If there is one person who could have averted history, it was surely the Titanic captain, Edward John Smith.
Who was Edward John Smith?
Born on January 27, 1850, in Hanley, Staffordshire, England, Captain Edward J. Smith joined the White Star Line in 1880 as the Fourth Officer of the SS Celtic. He served aboard liners to Australia and to New York, where he quickly rose in stature.
As one of the world’s most experienced sea captains, Smith was called upon to take the lead ship’s first command in a new class of ocean liners, the Olympic, the largest vessel in the world at that time. The maiden voyage from Southampton to New York was successfully concluded on 21 June 1911, but as the ship was docking in New York harbour, a small incident took place. Docking at Pier 59 under the command of Captain Smith with the assistance of a harbour pilot,
Despite some minor incidents onboard Olympic, Smith was again appointed in command of the greatest steamship when RMS Titanic left Southampton for her maiden voyage. Although some sources state that he had decided to retire after completing the Titanic’s maiden voyage, an article in the Halifax Morning Chronicle on 9 April 1912 stated that Smith would remain in charge of the Titanic “until the Company (White Star Line) completed a larger and finer steamer.”
A Complete Titanic TEACHING UNIT
Bruce Ismay was adamant that Smith would be captain of Titanic as he possessed a man’s look and demeanour to captain the greatest ship in the world. On paper, it must have seemed incredibly easy to take control of the world’s first unsinkable ship/
What was his role in the sinking of the Titanic?
Captain, Edward J. Smith, had been napping in the chart room after leaving the orders: “If it becomes at all doubtful, let me know at once.”
He awoke from the vibration of the impact and headed to the bridge. Looking at his first officer, he asked: “What have we struck?” “An iceberg, sir “, was the reply.
Captain Smith summoned the ship’s carpenter Thomas Andrews, one of Titanic’s designers from Harland & Wolff Shipbuilders. Andrews was travelling on Titanic’s maiden voyage to work out any “bugs” that might occur with the new liner. Both men were asked to conduct a visual inspection to access the ship’s damage and report back.
Minutes later, Captain Smith was all too aware of his ship’s fate and equally aware that his ship’s lifeboat accommodations were far fewer than the number of passengers and crew on board. For the first time in nearly 40 years at sea, Smith would give the orders to abandon ship. He expressed to his officers the necessity of calmness and order in the evacuation. His orders were to see that the crew informed everyone on board and reported to the boat deck with their lifebelts on. The order was given to swing out the boats.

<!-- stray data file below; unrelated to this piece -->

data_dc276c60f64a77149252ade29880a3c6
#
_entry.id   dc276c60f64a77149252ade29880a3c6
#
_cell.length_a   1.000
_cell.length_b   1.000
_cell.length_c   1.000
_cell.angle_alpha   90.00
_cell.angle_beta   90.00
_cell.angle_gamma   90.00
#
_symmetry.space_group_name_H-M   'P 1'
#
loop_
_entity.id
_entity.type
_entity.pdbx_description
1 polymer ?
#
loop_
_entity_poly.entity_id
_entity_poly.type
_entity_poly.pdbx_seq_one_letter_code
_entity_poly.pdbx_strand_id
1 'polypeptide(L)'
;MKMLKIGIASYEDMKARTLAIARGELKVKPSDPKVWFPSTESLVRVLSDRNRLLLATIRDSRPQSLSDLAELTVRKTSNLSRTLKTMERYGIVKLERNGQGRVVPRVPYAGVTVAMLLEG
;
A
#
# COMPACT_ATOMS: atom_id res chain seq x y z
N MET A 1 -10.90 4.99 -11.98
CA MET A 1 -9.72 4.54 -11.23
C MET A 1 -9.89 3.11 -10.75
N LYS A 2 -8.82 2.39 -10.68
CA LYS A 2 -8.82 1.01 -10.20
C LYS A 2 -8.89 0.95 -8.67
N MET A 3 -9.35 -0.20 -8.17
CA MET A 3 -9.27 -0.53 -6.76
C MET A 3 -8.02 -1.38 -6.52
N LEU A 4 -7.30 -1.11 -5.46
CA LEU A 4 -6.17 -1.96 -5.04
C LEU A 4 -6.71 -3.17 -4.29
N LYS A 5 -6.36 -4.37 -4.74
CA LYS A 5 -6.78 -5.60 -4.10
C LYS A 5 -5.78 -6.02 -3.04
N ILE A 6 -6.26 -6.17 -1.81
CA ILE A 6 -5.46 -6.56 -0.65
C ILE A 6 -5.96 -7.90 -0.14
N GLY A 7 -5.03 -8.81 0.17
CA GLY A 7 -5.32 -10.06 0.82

Was Edward Smith at fault?
It is an undeniable fact that Titanic Captain Edward Smith is the single most responsible person on board the vessel and it is his primary role to get all passengers to their destination safely.
However, there were also many events outside of his control that led to Titanic’s demise for which he can claim partial responsibility for his involvement.
History will show in hindsight that there was much he could have done to ensure the Titanic was operating at the highest levels of safety and efficiency but during the ship’s actual sinking he performed all duties expected of a highly professional captain of the day.
It is a complicated question that yields multiple opinions.
How did Captain Smith Spend his last moments?
It is unclear how Captain Edward Smith died on the night of the sinking.
According to some historians and Robert Ballard’s book, The Discovery of the Titanic, Captain Smith was on the bridge at 2.13 am, seven minutes before the Titanic disappeared beneath the waves, and went down with the ship.
Sources state Smith wandered off to the ship’s wheelhouse, while others say he was actively present in the radio room. Working near collapsible B, Junior Marconi Officer Harold Bride reported seeing Smith dive into the sea from the open bridge minutes before the final plunge began.
One story states he carried a child to the overturned collapsible B after the sinking and swam off to freeze in the water. According to the documentary Titanic: Death of a Dream, that story is generally considered romantic fiction. Likened to another belief that his last statement to the crew, “Be British” That stirring sentiment also adorns a plaque to the Captain in Hanley, Stoke-on-Trent.
Like so many others Smith’s body was never recovered.